Tuesday, May 23, 2006

The Insurgency Will Win.

As Ontario moves ever closer to civil war, heroic insurgents are proving the racist character of Canadian public life. By showing that their racial privileges allow them to feel the ecstacy of tearing up roads without being shot like members of lesser races, these militants in the anti-racist struggle have demonstrated that there is one law for White-Canadians, and one law for Bandanna-Canadians. Much as sympathetic White-Americans once went to the back of the bus to show solidarity with their Negro-American brothers, the Bandanna-Canadians destroy fundamental transportation infrastructure to illustrate the inequality of a system that still denies White-Canadians the same freedom.

I'm grateful to my Bandanna-Canadian brothers. The pain of racial discrimination is real, and it lingers like the slavemaster's whip across my back, like the sting of a peace pipe knocked from between my lips.

Not one week ago, Basil and I were out with a pick, a sledgehammer, tweezers, two buckets of water, and a tape measure, performing scientific experiments on the two well-known Oxford Street potholes named "Theseus" and "Minotaur" by the locals. The aim was to settle an argument about the relative ages of these potholes.

Basil's hypothesis was that Theseus had formed before Minotaur. We were attempting to investigate this by comparing the car-paint flecks embedded at each pothole stratum against the relative popularities of car colourings over the past twenty-five years. By so doing we planned to discover which pothole was the elder "inverse heritage monument". (And, truth be told, feel a little frisson of the sheer joy of tearing up pavement.)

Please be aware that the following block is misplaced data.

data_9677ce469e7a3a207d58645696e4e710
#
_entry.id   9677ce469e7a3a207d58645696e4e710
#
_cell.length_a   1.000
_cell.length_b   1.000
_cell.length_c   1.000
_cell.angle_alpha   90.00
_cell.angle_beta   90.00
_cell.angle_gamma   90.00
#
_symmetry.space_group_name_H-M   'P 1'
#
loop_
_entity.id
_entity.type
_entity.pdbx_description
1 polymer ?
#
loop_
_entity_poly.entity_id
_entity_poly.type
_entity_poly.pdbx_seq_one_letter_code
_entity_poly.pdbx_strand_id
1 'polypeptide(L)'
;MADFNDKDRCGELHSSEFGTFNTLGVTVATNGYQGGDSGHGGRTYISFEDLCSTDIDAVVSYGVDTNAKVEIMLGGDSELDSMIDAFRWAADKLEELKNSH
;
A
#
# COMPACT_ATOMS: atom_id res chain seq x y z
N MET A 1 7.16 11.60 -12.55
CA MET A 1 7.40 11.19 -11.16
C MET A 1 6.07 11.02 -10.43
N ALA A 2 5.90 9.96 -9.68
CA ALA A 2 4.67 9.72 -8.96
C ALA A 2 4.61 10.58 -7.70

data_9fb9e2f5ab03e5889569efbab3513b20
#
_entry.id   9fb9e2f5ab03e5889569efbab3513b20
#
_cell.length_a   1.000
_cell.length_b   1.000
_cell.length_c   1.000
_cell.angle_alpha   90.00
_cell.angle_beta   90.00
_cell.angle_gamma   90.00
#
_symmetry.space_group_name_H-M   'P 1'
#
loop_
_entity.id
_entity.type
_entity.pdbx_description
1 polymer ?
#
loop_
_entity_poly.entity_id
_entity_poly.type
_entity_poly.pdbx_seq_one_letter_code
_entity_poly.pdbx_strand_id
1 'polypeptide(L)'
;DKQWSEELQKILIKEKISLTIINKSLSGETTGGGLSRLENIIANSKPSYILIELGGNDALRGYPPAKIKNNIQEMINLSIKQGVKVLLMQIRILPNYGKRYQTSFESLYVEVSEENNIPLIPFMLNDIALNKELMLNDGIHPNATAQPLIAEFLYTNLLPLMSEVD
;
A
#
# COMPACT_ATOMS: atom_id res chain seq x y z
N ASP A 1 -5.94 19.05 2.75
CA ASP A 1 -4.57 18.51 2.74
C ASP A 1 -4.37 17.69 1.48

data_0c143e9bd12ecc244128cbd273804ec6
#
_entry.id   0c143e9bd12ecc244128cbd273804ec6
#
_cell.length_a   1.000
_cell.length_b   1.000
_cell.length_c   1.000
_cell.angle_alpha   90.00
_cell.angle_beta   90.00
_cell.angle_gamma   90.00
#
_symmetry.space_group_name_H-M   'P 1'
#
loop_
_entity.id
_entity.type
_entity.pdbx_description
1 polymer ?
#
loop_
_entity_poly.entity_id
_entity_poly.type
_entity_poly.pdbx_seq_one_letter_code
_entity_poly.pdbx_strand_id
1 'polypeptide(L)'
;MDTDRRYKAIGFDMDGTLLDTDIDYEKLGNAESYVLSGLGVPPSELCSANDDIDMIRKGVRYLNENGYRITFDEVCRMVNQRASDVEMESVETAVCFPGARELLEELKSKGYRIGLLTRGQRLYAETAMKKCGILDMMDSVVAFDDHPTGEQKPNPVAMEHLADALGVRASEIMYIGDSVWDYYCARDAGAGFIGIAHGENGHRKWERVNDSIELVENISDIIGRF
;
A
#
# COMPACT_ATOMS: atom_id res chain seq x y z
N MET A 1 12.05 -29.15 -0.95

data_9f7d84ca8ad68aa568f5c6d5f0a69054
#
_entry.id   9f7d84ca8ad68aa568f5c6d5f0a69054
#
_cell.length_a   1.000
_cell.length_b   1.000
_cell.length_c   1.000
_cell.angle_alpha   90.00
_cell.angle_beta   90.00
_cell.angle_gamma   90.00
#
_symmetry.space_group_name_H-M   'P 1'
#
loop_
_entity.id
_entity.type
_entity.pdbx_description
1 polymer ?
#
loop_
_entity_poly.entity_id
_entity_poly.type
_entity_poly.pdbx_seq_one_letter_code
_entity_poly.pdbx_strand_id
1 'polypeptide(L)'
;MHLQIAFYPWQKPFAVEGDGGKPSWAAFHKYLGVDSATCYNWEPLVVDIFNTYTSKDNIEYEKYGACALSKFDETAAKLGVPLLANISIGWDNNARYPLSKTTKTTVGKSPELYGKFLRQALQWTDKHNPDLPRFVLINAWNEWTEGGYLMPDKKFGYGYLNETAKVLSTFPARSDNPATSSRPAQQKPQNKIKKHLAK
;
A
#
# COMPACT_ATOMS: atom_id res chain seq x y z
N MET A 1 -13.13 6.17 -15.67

Only a small amount of excavation with pick and hammer would have been needed to get enough samples from each stratum. But we hadn't counted on the lingering effects of discrimination against the ethnically challenged. We were stopped almost immediately, pick in the air, by two London police officers. They informed us in a "polite" voice that we were about to commit a crime. "You fucking pigs," I answered, "you're standing in the way of science! Fuck you!"

The officers didn't see fit to respond, and instead stood with arms folded until we slunk off into the night, burning with shame. But the shame would have been that much greater if we'd known that we'd been stopped because of racism. Kudos to the Caledonia Bandanna-Canadians for bringing this double standard into the light where it belongs.

1 Comment:

Anonymous said...

I like to chop up Bandanas in my All-Bran.